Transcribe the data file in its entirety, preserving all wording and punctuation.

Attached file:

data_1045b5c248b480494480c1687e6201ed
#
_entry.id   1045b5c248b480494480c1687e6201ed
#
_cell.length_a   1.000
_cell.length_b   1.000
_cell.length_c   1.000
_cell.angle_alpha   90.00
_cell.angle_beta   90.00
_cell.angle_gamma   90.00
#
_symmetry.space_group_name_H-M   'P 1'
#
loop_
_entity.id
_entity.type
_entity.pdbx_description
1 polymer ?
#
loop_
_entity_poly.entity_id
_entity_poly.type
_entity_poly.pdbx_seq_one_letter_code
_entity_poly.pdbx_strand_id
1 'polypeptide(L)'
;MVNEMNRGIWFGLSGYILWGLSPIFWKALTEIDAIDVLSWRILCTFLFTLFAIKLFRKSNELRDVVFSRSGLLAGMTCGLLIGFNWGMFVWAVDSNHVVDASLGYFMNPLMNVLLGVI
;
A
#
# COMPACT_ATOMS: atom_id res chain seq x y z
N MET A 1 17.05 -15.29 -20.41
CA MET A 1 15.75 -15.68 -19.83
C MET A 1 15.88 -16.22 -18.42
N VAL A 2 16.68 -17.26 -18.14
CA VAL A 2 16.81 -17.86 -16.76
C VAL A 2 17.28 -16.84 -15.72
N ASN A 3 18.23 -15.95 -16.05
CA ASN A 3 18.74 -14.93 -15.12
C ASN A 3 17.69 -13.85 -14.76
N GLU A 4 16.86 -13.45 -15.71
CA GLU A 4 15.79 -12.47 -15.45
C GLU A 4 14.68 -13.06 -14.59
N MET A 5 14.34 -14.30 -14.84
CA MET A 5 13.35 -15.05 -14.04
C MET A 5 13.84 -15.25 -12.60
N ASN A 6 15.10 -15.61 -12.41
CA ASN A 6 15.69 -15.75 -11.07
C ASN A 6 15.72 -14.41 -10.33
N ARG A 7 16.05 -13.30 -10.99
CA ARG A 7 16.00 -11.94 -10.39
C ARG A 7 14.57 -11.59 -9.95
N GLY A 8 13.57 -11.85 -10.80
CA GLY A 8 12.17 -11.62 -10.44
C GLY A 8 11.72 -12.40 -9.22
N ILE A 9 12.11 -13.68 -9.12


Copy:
data_1045b5c248b480494480c1687e6201ed
#
_entry.id   1045b5c248b480494480c1687e6201ed
#
_cell.length_a   1.000
_cell.length_b   1.000
_cell.length_c   1.000
_cell.angle_alpha   90.00
_cell.angle_beta   90.00
_cell.angle_gamma   90.00
#
_symmetry.space_group_name_H-M   'P 1'
#
loop_
_entity.id
_entity.type
_entity.pdbx_description
1 polymer ?
#
loop_
_entity_poly.entity_id
_entity_poly.type
_entity_poly.pdbx_seq_one_letter_code
_entity_poly.pdbx_strand_id
1 'polypeptide(L)'
;MVNEMNRGIWFGLSGYILWGLSPIFWKALTEIDAIDVLSWRILCTFLFTLFAIKLFRKSNELRDVVFSRSGLLAGMTCGLLIGFNWGMFVWAVDSNHVVDASLGYFMNPLMNVLLGVI
;
A
#
# COMPACT_ATOMS: atom_id res chain seq x y z
N MET A 1 17.05 -15.29 -20.41
CA MET A 1 15.75 -15.68 -19.83
C MET A 1 15.88 -16.22 -18.42
N VAL A 2 16.68 -17.26 -18.14
CA VAL A 2 16.81 -17.86 -16.76
C VAL A 2 17.28 -16.84 -15.72
N ASN A 3 18.23 -15.95 -16.05
CA ASN A 3 18.74 -14.93 -15.12
C ASN A 3 17.69 -13.85 -14.76
N GLU A 4 16.86 -13.45 -15.71
CA GLU A 4 15.79 -12.47 -15.45
C GLU A 4 14.68 -13.06 -14.59
N MET A 5 14.34 -14.30 -14.84
CA MET A 5 13.35 -15.05 -14.04
C MET A 5 13.84 -15.25 -12.60
N ASN A 6 15.10 -15.61 -12.41
CA ASN A 6 15.69 -15.75 -11.07
C ASN A 6 15.72 -14.41 -10.33
N ARG A 7 16.05 -13.30 -10.99
CA ARG A 7 16.00 -11.94 -10.39
C ARG A 7 14.57 -11.59 -9.95
N GLY A 8 13.57 -11.85 -10.80
CA GLY A 8 12.17 -11.62 -10.44
C GLY A 8 11.72 -12.40 -9.22
N ILE A 9 12.11 -13.68 -9.12